Blog of the Week:
Written anonymously by an assistant to an literary agent who says he (going with the universal masculine here--I have no inside info) rejects 95% of what comes in, The Rejecter has been posting answers to readers' questions and offering honest advice to writers querying agents since 2006. The Rejecter is also an agented writer with several books under contract, so there's a both-sides-of-the-desk perspective to the blog.
Why did you start your blog?
When I was submitting to agents years ago, and not working for one, I would have loved to have had this blog and find out who that scumbag was who rejected all of my queries. Now I can explain, sometimes at length, why I am not a scumbag out to crush all of your hopes and dreams, unless your novel is really bad and/or racist. Then, dream-crushing time it is.
Why are you anonymous?
It allows me more freedom to talk about my work. Not that I'm anyone significant in publishing anyway and if you said my real name in a group of agents they would know it, but I can safely say "I rejected this" or "I rejected that" without it being a slur on my boss, who does know about my blog. I think she even read it a few times. I don't quote people's query letters, but I do say stupid things people do to prevent other people from doing them, and I couldn't do that if I wasn't anonymous. Theoretically I could, but it might get me into trouble. Also, I'm fairly sure a ton of queries would reference me or be addressed to me at work if I said where I worked.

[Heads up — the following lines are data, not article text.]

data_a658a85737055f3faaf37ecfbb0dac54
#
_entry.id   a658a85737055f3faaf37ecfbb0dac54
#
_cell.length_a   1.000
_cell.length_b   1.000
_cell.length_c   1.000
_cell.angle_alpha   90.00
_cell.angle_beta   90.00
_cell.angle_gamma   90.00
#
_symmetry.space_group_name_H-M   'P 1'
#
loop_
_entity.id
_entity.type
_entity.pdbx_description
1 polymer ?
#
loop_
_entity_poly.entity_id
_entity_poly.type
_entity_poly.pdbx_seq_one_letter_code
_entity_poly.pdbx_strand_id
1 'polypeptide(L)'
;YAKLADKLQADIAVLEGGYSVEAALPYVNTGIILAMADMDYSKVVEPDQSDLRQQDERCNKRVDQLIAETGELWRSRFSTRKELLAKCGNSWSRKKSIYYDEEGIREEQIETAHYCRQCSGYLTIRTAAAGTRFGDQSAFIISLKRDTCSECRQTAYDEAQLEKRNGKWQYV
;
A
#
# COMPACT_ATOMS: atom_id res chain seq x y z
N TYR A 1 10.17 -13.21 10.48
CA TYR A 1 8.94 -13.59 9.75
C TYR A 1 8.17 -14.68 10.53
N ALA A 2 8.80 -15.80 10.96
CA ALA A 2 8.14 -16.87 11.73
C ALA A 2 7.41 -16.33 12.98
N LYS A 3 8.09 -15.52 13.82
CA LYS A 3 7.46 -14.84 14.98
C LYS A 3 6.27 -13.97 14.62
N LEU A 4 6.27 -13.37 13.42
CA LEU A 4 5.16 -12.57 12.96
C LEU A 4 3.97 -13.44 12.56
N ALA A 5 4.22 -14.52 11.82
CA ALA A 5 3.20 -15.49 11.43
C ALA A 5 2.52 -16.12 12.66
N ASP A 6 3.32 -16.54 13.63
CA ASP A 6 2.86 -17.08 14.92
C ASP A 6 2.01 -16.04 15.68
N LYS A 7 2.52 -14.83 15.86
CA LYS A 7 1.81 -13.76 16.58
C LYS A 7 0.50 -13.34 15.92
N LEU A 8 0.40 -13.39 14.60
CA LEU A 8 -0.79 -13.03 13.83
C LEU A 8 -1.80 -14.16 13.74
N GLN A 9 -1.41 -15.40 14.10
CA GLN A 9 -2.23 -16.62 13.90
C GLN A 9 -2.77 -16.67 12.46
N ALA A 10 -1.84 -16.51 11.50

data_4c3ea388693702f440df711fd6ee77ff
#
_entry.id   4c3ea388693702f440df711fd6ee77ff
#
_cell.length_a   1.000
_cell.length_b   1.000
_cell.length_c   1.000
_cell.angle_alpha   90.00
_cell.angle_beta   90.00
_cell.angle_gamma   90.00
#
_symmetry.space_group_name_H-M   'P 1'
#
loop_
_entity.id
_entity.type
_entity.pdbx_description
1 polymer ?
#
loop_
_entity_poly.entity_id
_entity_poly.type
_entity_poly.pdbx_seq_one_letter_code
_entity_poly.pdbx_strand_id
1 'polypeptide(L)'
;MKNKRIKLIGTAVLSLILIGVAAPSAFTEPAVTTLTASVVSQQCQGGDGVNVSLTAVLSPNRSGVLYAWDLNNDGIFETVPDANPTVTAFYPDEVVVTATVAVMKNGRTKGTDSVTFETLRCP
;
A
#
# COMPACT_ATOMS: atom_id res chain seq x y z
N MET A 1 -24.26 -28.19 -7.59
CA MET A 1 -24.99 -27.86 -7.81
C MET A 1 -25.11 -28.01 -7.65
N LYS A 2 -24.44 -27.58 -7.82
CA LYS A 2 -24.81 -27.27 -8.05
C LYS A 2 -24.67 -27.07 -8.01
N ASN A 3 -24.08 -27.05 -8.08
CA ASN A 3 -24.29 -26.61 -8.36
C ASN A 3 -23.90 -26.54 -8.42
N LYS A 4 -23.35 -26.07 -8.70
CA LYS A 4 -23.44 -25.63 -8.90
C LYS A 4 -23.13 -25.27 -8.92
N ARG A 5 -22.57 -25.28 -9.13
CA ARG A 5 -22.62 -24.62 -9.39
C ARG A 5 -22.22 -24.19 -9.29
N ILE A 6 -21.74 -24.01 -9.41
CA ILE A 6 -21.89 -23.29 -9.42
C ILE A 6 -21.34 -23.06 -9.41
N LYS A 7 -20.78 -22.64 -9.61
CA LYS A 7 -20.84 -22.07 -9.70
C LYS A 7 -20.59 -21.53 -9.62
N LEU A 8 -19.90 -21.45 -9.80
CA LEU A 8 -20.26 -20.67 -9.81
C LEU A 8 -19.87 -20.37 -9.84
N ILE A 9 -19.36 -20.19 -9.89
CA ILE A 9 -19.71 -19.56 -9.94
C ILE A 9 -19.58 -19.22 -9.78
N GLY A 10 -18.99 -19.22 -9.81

What do you offer your blog readers?
Whatever they want, really, aside from reviewing their queries for them. Most of the blog is me answering questions or posting about something that I feel would answer some questions about what to do or not do when submitting to agents. Also the publishing industry is very complicated, and I make some attempts to explain it, and why most people are rejected (their books are bad), and why most authors don't make money (books are not a profitable enterprise and most lose money for the company) and why agents charge 15% (because time is money and they will spend a ridiculous amount of time on your book if you are a client and not make minimum wage for it in the end).
Here's a link to The Rejecter. Be sure to read comments to the posts--there's some good and useful discussion there.
Friday, November 21, 2008
Blog of the Week: